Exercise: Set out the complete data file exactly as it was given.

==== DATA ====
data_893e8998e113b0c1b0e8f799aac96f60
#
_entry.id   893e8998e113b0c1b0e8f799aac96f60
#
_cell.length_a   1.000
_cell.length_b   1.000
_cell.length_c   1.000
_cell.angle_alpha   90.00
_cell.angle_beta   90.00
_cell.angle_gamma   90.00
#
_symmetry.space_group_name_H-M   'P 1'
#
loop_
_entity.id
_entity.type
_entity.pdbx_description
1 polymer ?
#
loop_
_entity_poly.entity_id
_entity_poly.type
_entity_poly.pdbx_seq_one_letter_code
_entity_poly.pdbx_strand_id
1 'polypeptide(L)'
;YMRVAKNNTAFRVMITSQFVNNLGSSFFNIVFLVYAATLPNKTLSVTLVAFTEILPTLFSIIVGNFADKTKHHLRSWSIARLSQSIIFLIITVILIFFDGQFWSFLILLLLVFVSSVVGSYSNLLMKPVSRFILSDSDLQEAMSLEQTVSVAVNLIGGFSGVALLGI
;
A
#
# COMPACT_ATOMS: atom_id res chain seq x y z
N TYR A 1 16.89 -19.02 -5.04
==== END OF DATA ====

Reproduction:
data_893e8998e113b0c1b0e8f799aac96f60
#
_entry.id   893e8998e113b0c1b0e8f799aac96f60
#
_cell.length_a   1.000
_cell.length_b   1.000
_cell.length_c   1.000
_cell.angle_alpha   90.00
_cell.angle_beta   90.00
_cell.angle_gamma   90.00
#
_symmetry.space_group_name_H-M   'P 1'
#
loop_
_entity.id
_entity.type
_entity.pdbx_description
1 polymer ?
#
loop_
_entity_poly.entity_id
_entity_poly.type
_entity_poly.pdbx_seq_one_letter_code
_entity_poly.pdbx_strand_id
1 'polypeptide(L)'
;YMRVAKNNTAFRVMITSQFVNNLGSSFFNIVFLVYAATLPNKTLSVTLVAFTEILPTLFSIIVGNFADKTKHHLRSWSIARLSQSIIFLIITVILIFFDGQFWSFLILLLLVFVSSVVGSYSNLLMKPVSRFILSDSDLQEAMSLEQTVSVAVNLIGGFSGVALLGI
;
A
#
# COMPACT_ATOMS: atom_id res chain seq x y z
N TYR A 1 16.89 -19.02 -5.04